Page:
First time in history
Secretary of the Holy Synod of the Coptic Orthodox Church, Anba Bishoi, remarked that this was the first time in the history of Egypt that four heads of eastern Orthodox churches meet in Cairo. Pope Shenouda III, Anba Bishoi said, represents the Alexandrian See of St Mark and brings memories of the visit of the Holy Family to Egypt. Pope Ignatius Zakka I Iwas of Antioch reminds us of the prophecy of Isaiah on a link between Egypt and Assyria. Pope Aram I of the Armenian Catholicosate of Cilicia reminds of Mount Ararat where Noah’s Ark landed. The Ethiopian Patriarch, Abune Paulos, reminds us of King Solomon and the Queen of Sheba; and also of the first Bishop of Ethiopia, Abune Salama, who was ordained by none other than Pope Athanasius the Apostolic himself.
The Papal Secretary, Anba Yu’annis, handed Pope Shenouda a gift of a cross and branches of the vine which, he said, symbolised the Church which has been watered with the blood of the martyrs in Nag Hammadi; Giza; Alexandria, and recently in Maspero.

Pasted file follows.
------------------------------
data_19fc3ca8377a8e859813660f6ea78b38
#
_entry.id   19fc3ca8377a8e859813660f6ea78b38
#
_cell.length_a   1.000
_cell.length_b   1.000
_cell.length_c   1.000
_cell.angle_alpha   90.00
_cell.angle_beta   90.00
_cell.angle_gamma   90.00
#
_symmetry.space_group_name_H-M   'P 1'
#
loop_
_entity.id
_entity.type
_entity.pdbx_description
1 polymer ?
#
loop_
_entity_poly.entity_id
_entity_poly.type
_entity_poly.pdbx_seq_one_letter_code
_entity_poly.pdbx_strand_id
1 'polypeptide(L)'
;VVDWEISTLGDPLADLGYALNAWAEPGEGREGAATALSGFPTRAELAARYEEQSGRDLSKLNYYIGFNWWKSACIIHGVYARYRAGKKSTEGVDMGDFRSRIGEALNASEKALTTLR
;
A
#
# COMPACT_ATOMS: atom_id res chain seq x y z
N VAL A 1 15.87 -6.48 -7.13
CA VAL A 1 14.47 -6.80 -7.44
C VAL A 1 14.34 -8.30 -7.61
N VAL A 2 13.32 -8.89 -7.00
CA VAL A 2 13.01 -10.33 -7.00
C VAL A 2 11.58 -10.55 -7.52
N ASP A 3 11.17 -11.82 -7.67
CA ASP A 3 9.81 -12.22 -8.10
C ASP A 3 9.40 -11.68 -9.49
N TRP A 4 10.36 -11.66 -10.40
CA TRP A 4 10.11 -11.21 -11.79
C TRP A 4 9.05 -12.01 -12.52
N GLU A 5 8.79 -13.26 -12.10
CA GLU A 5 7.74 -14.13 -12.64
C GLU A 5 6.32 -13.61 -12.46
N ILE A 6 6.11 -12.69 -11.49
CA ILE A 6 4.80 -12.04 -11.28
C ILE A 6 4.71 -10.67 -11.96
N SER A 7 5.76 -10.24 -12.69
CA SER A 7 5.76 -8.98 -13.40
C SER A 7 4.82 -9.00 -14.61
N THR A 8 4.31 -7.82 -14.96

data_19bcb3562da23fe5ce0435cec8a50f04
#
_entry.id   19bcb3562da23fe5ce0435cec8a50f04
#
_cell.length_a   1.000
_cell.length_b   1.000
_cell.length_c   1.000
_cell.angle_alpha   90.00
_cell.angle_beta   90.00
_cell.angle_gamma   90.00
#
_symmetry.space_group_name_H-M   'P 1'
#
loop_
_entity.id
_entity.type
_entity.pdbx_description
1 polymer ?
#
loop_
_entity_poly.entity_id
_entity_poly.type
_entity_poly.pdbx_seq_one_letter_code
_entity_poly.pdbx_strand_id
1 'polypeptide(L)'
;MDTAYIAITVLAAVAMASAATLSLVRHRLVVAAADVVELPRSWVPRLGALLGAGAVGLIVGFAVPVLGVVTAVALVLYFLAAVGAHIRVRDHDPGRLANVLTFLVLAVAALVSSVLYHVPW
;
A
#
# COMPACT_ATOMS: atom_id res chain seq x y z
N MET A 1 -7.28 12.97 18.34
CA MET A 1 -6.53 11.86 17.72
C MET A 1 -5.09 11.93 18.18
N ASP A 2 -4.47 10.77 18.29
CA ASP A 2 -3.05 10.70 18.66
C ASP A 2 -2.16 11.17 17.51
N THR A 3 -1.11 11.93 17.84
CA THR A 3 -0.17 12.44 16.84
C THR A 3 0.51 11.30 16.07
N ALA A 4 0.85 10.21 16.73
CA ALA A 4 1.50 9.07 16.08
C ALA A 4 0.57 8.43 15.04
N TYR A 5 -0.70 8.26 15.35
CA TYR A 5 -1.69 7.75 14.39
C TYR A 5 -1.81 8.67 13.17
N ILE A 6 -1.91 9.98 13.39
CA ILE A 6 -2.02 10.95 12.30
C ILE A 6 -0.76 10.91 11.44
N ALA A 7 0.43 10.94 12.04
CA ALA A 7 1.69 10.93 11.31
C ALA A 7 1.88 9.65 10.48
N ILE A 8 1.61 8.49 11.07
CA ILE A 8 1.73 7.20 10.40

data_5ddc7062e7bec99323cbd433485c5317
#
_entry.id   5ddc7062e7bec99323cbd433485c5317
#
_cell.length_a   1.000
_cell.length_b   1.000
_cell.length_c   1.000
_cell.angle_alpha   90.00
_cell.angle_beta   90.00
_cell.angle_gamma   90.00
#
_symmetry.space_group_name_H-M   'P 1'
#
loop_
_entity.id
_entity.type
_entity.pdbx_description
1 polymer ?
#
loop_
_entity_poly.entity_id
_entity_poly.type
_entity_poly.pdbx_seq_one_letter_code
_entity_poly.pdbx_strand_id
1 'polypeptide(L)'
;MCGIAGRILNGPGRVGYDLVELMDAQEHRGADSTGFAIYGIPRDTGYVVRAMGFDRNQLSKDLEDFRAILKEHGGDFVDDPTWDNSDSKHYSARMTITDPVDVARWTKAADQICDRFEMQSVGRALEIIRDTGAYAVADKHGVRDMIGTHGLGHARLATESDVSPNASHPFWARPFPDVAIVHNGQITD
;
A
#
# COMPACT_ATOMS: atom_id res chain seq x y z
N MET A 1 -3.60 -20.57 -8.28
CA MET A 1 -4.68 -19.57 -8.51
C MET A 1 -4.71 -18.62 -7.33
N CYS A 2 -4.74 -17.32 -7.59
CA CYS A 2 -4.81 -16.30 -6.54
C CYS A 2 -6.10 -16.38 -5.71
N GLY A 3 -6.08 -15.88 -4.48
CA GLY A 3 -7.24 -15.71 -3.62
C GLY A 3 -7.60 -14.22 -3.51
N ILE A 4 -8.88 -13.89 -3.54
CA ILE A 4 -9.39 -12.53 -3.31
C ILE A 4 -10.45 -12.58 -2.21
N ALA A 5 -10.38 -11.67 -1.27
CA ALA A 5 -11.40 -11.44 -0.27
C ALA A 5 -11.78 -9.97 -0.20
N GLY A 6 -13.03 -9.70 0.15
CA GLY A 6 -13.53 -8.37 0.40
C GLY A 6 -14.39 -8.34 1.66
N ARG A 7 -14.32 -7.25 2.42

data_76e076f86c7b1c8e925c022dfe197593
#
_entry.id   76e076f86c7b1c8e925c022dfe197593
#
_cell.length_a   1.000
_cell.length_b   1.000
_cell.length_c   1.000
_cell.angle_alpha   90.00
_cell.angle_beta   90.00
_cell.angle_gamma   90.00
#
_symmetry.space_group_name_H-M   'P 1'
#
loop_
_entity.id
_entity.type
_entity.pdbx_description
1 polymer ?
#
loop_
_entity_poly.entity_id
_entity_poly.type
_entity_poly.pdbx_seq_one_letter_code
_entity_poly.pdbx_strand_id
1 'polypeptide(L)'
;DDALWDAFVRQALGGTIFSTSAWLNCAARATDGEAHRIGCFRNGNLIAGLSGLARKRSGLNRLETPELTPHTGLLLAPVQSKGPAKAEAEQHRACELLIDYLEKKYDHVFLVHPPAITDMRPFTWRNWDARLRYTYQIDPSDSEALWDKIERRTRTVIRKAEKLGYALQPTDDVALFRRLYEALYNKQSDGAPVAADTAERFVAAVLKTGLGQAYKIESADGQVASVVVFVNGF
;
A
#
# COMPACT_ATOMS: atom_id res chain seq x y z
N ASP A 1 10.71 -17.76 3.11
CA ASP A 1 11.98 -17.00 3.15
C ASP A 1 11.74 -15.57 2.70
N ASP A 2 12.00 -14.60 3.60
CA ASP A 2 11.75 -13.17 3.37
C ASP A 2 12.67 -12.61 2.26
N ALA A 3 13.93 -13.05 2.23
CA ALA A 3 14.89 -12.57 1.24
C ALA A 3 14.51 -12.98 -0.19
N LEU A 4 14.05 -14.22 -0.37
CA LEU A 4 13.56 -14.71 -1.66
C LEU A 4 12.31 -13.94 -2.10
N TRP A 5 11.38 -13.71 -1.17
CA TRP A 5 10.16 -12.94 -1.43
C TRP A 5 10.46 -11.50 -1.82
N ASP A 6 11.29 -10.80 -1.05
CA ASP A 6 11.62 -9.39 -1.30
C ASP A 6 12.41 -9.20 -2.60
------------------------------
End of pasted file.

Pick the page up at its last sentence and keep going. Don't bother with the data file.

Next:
In his speech, Bishop of Youth, Anba Moussa, reminded of the Pope since he ministered to young people in the 1940s as the layman Nazeer Gayed; and later as the monk Fr Antonius al-Syriani in the 1950s; then as Anba Shenouda III, Bishop of Education and editor-in-chief of al-Keraza weekly magazine since the 1960s, and finally as Pope Shenouda III since 1970s.
Father of the martyrs
“Many titles have been bestowed upon you, Your Holiness,” Anba Moussa said, “But I would like to add a new title which I find especially apt: that of ‘Father of the Martyrs’.” Anba Moussa went on to cite the major attacks against the Copts, which left scores dead and thousands injured, since the 1990s. As he talked, deep sadness gripped the pope’s features, and reminded of the double occasion the week marked.
Many of the family and friends of the Maspero martyrs were present, lifting pictures of the loved ones they had lost. The arbaeen of the martyrs was commemorated on Friday 11 November by a 50,000-strong funeral march from across the St Mark cathedral to Tahrir Square.
Source of strength
Among those who had come to honour the Pope were Tahani al-Gebali, vice-president of the Higher Constitutional Court, Kameel Seddiq, secretary of the Melli Council of Alexandria, Anba David, Bishop-General of the US, and Georgette Qellini, a former member of parliament.